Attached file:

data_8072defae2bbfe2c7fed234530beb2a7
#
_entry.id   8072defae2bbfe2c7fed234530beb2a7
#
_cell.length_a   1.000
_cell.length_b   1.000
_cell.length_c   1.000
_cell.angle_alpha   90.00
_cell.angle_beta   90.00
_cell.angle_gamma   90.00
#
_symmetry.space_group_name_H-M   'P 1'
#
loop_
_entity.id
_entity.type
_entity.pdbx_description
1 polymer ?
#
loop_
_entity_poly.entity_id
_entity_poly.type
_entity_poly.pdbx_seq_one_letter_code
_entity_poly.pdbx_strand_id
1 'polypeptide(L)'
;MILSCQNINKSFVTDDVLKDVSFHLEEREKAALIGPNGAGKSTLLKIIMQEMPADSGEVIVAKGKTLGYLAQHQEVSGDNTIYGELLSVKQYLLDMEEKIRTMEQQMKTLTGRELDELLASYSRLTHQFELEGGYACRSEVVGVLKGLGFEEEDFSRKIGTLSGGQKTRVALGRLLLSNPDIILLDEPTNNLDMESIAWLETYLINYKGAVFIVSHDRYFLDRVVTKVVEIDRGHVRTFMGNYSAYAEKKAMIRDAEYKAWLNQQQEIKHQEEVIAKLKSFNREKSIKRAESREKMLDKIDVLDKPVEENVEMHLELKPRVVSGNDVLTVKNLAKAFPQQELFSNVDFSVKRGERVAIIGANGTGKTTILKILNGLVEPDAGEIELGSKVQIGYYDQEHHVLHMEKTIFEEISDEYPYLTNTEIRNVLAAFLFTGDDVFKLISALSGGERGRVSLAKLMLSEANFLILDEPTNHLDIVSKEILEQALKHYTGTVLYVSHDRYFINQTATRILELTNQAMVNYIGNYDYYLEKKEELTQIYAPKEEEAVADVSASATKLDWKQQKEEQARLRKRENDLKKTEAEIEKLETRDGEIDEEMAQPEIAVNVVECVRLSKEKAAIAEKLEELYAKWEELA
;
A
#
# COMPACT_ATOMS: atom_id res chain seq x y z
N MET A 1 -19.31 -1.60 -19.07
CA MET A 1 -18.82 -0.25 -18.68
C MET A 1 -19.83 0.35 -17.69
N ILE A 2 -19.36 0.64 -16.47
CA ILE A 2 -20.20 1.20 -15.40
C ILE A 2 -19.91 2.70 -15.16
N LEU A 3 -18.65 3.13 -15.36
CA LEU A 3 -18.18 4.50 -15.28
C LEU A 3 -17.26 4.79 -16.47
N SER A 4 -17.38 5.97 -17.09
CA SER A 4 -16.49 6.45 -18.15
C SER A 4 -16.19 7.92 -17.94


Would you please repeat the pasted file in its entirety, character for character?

data_8072defae2bbfe2c7fed234530beb2a7
#
_entry.id   8072defae2bbfe2c7fed234530beb2a7
#
_cell.length_a   1.000
_cell.length_b   1.000
_cell.length_c   1.000
_cell.angle_alpha   90.00
_cell.angle_beta   90.00
_cell.angle_gamma   90.00
#
_symmetry.space_group_name_H-M   'P 1'
#
loop_
_entity.id
_entity.type
_entity.pdbx_description
1 polymer ?
#
loop_
_entity_poly.entity_id
_entity_poly.type
_entity_poly.pdbx_seq_one_letter_code
_entity_poly.pdbx_strand_id
1 'polypeptide(L)'
;MILSCQNINKSFVTDDVLKDVSFHLEEREKAALIGPNGAGKSTLLKIIMQEMPADSGEVIVAKGKTLGYLAQHQEVSGDNTIYGELLSVKQYLLDMEEKIRTMEQQMKTLTGRELDELLASYSRLTHQFELEGGYACRSEVVGVLKGLGFEEEDFSRKIGTLSGGQKTRVALGRLLLSNPDIILLDEPTNNLDMESIAWLETYLINYKGAVFIVSHDRYFLDRVVTKVVEIDRGHVRTFMGNYSAYAEKKAMIRDAEYKAWLNQQQEIKHQEEVIAKLKSFNREKSIKRAESREKMLDKIDVLDKPVEENVEMHLELKPRVVSGNDVLTVKNLAKAFPQQELFSNVDFSVKRGERVAIIGANGTGKTTILKILNGLVEPDAGEIELGSKVQIGYYDQEHHVLHMEKTIFEEISDEYPYLTNTEIRNVLAAFLFTGDDVFKLISALSGGERGRVSLAKLMLSEANFLILDEPTNHLDIVSKEILEQALKHYTGTVLYVSHDRYFINQTATRILELTNQAMVNYIGNYDYYLEKKEELTQIYAPKEEEAVADVSASATKLDWKQQKEEQARLRKRENDLKKTEAEIEKLETRDGEIDEEMAQPEIAVNVVECVRLSKEKAAIAEKLEELYAKWEELA
;
A
#
# COMPACT_ATOMS: atom_id res chain seq x y z
N MET A 1 -19.31 -1.60 -19.07
CA MET A 1 -18.82 -0.25 -18.68
C MET A 1 -19.83 0.35 -17.69
N ILE A 2 -19.36 0.64 -16.47
CA ILE A 2 -20.20 1.20 -15.40
C ILE A 2 -19.91 2.70 -15.16
N LEU A 3 -18.65 3.13 -15.36
CA LEU A 3 -18.18 4.50 -15.28
C LEU A 3 -17.26 4.79 -16.47
N SER A 4 -17.38 5.97 -17.09
CA SER A 4 -16.49 6.45 -18.15
C SER A 4 -16.19 7.92 -17.94